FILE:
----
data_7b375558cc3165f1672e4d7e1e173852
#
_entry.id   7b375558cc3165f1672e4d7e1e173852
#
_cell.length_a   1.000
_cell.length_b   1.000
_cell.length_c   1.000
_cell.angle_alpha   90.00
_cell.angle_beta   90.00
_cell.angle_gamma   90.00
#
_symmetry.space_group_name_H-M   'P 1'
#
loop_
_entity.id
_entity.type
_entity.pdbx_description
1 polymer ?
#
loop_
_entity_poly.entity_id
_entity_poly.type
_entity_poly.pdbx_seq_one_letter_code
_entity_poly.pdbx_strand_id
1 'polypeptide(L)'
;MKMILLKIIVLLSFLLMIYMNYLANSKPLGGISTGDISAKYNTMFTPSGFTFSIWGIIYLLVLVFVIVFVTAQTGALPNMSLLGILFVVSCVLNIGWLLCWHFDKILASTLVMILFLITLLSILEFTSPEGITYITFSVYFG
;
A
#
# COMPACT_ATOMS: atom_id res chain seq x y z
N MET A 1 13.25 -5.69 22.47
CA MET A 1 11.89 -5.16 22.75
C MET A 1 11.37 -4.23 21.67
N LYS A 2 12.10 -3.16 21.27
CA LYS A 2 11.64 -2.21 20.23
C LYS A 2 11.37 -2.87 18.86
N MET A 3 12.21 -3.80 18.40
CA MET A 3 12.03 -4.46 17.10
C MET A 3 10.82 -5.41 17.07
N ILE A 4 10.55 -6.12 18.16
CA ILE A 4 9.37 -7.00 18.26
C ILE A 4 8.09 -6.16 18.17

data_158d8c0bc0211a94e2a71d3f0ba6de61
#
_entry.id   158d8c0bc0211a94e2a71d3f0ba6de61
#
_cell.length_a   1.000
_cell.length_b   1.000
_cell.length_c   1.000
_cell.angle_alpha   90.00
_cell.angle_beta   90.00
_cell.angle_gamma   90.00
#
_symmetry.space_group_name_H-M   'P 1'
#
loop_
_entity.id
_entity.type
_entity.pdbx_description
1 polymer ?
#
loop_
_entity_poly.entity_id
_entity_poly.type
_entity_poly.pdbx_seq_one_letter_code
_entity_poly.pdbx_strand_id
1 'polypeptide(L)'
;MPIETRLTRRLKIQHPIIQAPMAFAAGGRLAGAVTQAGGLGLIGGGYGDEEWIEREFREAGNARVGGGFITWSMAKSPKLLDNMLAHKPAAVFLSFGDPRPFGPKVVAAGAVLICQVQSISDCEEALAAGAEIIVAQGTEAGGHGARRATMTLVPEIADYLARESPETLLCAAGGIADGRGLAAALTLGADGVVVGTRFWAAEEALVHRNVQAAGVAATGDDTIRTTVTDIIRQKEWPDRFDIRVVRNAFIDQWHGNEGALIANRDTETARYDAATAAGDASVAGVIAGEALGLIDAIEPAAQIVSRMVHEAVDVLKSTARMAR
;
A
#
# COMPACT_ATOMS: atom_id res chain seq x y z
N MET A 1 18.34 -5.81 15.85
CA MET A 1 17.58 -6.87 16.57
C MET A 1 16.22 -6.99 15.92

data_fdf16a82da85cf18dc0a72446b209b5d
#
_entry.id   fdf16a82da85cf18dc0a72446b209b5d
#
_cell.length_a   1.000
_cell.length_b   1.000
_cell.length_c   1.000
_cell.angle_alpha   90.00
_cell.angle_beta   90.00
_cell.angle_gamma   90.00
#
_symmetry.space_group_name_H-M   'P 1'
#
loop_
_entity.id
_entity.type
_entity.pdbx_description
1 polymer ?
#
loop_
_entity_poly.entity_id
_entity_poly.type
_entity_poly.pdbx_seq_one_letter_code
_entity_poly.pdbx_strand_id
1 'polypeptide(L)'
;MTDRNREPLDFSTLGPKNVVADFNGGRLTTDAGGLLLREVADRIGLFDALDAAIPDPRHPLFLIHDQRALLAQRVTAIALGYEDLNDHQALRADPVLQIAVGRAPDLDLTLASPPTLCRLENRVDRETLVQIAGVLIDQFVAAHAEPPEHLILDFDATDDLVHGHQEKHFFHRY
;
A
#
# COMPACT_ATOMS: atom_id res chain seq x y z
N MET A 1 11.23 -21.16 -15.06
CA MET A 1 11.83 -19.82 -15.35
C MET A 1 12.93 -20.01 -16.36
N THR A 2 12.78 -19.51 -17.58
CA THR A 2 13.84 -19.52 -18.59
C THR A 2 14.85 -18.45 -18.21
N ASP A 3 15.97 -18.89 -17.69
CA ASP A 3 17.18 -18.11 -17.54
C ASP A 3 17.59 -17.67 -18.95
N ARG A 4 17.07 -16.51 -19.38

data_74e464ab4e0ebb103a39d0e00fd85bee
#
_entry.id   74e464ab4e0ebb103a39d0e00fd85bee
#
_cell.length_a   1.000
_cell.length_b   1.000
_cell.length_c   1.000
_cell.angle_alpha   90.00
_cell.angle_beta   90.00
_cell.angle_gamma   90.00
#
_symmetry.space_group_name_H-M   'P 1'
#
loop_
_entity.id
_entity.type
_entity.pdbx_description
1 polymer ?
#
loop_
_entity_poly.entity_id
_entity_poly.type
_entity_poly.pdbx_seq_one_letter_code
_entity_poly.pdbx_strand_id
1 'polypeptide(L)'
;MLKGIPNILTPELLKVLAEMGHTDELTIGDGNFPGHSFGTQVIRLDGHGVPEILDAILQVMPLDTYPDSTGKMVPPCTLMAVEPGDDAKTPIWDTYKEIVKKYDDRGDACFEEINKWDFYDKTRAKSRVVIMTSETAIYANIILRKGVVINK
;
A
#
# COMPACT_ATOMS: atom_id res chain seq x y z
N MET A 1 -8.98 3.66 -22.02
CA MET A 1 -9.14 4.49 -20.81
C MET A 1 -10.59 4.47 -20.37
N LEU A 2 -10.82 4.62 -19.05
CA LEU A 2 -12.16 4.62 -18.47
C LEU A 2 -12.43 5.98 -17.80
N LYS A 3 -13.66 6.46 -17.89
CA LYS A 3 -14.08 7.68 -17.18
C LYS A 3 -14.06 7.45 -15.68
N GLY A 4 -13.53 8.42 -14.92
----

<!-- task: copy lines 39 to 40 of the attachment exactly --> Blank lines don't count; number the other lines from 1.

C MET A 3 10.82 -5.41 17.07
N ILE A 4 10.55 -6.12 18.16